Positive feedback: A patron came in the other day. I helped him out, and since it was a slow night, I was able to chat with him for a bit before he went on his way. He mentioned liking the Collaboratory and asked what our next display would be. When I told him we planned on bringing spring indoors a little early, with lots of flowers and plants, he was thrilled. “I can’t believe how much you guys do here,” he said. “It’s so wonderful. You’re really taking the concept of a library and making it timeless. You guys do amazing work.” It’s when I hear feedback like that from patrons that I am more convinced than ever that libraries are still necessary, relevant, and appreciated.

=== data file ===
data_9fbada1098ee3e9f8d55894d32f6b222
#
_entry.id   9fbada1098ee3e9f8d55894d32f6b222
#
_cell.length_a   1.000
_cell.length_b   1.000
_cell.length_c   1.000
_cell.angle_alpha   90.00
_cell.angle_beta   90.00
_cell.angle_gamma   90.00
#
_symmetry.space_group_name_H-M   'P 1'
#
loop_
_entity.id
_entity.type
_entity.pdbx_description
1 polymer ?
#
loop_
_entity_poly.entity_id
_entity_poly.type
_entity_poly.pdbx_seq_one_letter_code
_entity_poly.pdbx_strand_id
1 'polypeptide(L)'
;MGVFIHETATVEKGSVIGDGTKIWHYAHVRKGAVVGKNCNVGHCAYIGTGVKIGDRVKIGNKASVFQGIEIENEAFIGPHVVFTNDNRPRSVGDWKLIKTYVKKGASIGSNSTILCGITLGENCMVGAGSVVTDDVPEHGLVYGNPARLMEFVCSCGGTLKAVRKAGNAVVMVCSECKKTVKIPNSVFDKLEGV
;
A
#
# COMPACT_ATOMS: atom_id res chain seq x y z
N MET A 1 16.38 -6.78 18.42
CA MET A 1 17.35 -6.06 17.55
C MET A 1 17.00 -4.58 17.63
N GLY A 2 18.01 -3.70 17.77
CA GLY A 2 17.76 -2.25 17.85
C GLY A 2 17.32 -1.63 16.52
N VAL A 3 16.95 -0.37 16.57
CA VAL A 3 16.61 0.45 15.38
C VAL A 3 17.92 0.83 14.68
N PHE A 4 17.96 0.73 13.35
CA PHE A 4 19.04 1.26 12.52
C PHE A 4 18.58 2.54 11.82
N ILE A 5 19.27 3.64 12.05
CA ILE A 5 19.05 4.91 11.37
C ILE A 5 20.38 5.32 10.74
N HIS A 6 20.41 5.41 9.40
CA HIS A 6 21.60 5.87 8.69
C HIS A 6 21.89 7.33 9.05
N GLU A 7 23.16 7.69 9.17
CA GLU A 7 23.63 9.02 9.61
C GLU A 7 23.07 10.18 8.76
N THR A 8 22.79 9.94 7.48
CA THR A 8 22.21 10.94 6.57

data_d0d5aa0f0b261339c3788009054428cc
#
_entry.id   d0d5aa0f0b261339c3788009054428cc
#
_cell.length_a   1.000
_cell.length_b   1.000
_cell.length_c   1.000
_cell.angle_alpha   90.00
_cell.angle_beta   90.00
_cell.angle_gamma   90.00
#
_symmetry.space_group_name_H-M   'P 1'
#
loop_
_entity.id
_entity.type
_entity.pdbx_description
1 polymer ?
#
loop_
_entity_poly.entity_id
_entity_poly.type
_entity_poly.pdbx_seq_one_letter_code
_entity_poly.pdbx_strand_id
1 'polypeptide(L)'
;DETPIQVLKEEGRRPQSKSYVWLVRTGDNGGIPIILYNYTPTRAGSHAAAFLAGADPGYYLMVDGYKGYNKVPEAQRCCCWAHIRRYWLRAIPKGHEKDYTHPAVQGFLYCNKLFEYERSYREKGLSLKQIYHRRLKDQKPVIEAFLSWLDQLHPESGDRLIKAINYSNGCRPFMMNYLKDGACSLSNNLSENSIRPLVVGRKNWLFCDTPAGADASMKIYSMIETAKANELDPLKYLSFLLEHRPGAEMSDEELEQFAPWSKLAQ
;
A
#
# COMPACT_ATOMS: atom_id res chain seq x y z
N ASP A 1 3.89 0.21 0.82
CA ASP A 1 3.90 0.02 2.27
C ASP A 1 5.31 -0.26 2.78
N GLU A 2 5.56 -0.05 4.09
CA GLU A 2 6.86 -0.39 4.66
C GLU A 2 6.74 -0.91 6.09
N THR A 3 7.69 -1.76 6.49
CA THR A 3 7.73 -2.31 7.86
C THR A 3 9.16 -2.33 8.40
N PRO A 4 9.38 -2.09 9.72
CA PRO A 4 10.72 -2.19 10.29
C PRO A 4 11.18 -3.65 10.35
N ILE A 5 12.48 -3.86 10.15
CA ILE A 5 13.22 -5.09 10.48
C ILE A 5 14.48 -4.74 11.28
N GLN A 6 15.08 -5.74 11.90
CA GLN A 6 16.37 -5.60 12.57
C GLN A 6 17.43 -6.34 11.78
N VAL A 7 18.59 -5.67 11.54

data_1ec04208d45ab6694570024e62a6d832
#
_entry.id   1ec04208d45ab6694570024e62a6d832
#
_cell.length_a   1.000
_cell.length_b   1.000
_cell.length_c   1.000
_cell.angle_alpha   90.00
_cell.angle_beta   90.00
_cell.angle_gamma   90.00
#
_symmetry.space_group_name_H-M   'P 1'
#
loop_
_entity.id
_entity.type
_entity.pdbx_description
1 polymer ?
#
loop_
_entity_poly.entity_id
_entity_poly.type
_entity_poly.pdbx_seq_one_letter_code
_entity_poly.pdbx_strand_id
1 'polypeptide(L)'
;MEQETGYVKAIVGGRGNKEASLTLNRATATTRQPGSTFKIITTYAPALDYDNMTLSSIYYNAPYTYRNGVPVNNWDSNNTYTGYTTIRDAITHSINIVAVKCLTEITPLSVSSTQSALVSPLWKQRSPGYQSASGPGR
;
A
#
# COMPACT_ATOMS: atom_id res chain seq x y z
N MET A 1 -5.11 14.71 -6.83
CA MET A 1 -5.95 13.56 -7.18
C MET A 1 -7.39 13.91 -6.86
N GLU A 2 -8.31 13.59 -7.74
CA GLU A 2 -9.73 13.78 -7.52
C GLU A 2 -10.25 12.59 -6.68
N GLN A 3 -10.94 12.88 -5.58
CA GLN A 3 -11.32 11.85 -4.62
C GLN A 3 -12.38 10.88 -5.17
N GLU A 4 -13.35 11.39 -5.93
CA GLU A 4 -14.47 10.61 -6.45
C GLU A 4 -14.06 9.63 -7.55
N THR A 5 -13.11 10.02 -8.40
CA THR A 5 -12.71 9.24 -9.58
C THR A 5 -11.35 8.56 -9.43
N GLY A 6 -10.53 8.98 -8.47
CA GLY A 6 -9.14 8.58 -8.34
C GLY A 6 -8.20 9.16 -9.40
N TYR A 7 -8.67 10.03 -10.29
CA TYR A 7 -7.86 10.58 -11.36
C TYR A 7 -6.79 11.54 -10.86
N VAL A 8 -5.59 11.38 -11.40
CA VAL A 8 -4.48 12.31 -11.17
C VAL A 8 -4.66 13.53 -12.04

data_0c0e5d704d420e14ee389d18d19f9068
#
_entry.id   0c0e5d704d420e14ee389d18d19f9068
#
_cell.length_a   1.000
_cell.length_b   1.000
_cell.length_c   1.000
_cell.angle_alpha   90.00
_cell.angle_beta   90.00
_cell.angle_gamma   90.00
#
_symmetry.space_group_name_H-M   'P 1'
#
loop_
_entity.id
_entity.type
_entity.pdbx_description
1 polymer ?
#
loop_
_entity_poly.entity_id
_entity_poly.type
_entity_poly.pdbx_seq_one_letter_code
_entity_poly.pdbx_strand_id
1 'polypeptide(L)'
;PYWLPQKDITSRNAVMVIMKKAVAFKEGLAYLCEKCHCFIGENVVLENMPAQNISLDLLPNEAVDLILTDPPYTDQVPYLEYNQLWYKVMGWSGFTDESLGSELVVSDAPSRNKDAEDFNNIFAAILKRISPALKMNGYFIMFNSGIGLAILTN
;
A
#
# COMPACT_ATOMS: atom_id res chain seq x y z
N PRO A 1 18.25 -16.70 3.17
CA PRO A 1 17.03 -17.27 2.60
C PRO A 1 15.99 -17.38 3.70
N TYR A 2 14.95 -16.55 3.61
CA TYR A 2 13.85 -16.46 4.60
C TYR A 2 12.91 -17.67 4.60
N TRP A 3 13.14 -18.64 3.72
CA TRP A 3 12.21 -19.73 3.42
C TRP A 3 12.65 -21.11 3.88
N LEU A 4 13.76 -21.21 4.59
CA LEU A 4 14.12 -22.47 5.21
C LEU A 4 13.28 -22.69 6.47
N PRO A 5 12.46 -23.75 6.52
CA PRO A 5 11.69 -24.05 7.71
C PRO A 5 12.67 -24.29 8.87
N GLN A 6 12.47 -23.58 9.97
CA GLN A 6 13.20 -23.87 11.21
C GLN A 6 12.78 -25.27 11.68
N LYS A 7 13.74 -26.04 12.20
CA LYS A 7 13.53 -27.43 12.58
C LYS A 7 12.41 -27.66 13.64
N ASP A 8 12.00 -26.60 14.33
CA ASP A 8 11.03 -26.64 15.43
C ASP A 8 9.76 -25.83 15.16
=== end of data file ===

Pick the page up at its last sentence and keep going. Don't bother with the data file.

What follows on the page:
Librarian shenanigans: In case you missed it, yours truly was recently one of the stars of a short film. I didn’t actively seek out my celebrity status; rather, fame found me one afternoon when I was working at the Circulation Desk. One of the reference librarians approached me with a request to do some acting for an instructional video on Coins for Curtis, a promotion we have been doing for the month of February to collect donations for the library. Resistance was futile. I acquiesced, accepting it was part of my own librarian initiation. The first take was brilliant, if I do say so myself. No flawed lines, a bright smile, even some improvisation. But he forgot to hit record. So it goes. I stumbled a bit on the second (and final) take, but ah, well. We can’t all be perfect. Not even librarians. Laughing with him and the other woman I was working with, I felt glad to be part of such a fun team. They even encouraged me to seek a career in acting if this library thing doesn’t work out. Somehow, I don’t think that will happen. But hey, good to know a gal has options.